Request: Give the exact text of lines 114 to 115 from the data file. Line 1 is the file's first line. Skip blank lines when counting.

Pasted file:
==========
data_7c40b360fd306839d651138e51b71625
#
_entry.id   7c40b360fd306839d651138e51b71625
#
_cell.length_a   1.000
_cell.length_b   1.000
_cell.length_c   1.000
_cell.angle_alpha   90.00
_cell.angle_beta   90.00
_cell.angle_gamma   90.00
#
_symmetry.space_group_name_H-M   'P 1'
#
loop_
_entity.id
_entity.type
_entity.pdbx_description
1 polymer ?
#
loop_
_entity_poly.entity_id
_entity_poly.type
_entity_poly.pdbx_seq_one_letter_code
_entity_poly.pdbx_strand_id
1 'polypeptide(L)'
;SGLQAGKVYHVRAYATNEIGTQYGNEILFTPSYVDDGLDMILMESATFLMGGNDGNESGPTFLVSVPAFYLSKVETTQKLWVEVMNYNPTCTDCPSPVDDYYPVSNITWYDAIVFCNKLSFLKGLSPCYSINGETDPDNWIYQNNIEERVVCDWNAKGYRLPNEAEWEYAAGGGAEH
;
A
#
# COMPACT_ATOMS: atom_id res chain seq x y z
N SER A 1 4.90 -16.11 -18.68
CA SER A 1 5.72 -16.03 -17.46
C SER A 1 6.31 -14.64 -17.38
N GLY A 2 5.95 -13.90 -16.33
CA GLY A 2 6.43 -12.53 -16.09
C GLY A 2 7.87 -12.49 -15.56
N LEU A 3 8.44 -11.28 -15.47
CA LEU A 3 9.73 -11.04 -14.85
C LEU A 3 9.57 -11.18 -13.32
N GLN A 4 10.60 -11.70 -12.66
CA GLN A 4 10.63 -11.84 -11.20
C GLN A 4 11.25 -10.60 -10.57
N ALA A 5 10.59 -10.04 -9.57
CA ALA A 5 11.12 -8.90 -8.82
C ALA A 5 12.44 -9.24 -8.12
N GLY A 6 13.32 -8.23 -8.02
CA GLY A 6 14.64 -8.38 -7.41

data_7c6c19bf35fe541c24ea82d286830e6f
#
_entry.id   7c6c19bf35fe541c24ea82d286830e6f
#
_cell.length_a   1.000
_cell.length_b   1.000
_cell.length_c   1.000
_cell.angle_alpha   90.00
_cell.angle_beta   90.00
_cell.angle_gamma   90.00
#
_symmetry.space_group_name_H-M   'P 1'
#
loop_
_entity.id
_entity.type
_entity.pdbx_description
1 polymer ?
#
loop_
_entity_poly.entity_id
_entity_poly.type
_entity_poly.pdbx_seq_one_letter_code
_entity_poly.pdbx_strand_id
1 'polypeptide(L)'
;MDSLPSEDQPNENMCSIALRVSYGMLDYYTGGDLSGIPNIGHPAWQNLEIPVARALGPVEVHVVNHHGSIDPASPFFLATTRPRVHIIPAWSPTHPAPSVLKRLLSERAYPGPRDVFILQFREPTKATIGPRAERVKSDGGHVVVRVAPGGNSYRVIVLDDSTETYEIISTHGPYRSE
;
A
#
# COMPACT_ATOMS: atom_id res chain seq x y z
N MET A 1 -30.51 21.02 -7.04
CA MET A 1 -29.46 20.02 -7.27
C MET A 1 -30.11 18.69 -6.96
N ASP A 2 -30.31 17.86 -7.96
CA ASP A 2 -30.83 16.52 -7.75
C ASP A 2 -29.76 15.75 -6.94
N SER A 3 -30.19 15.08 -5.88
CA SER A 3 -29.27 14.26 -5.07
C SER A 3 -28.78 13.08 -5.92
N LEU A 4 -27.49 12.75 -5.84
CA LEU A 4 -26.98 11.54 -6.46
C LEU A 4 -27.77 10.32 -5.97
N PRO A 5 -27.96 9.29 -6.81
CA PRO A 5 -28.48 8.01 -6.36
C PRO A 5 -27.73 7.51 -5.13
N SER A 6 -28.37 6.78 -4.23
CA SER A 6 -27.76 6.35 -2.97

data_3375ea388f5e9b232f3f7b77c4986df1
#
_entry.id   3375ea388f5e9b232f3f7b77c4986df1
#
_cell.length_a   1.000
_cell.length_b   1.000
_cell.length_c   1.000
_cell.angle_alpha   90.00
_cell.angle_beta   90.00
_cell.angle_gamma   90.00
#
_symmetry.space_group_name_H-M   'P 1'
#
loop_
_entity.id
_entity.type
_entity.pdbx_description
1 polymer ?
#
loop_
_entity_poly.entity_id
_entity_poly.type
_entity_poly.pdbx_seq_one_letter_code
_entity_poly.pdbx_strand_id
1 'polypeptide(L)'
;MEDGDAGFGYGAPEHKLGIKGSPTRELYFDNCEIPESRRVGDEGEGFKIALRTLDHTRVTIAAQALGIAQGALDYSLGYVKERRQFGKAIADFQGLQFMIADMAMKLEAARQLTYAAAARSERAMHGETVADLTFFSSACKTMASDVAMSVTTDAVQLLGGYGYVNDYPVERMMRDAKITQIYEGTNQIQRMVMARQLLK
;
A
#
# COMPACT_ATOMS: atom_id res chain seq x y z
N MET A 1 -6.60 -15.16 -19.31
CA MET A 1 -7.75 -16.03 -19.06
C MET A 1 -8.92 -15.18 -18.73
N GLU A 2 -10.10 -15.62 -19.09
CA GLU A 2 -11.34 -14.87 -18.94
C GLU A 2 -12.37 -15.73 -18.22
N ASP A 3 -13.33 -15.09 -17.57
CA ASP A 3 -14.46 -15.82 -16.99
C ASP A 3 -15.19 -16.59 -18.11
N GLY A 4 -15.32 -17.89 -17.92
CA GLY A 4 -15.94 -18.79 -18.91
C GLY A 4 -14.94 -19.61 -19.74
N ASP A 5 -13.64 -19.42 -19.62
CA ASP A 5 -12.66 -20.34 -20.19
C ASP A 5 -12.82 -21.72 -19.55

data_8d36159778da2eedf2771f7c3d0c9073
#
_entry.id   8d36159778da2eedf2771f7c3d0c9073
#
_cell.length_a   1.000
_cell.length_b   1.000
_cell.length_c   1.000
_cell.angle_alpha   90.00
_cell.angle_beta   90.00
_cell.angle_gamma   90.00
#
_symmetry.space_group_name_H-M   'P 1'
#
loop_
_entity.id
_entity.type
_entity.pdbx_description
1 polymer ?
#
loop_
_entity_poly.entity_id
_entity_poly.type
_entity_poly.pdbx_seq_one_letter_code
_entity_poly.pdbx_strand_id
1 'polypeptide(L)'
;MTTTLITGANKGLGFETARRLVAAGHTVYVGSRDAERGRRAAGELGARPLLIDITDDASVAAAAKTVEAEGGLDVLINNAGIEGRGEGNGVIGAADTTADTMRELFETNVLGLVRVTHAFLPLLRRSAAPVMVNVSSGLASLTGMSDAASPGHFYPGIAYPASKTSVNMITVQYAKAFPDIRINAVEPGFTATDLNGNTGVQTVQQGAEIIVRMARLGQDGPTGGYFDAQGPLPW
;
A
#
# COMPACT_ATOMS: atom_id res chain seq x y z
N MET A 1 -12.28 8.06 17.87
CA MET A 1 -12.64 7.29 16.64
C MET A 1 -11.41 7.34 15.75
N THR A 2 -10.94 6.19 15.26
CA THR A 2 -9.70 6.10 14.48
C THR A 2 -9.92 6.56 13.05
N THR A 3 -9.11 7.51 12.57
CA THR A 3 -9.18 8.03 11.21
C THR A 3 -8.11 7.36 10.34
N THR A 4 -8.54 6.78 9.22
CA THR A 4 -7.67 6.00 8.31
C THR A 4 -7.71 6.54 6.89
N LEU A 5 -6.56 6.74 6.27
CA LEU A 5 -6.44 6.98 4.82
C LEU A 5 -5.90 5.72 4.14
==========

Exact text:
loop_
_entity_poly.entity_id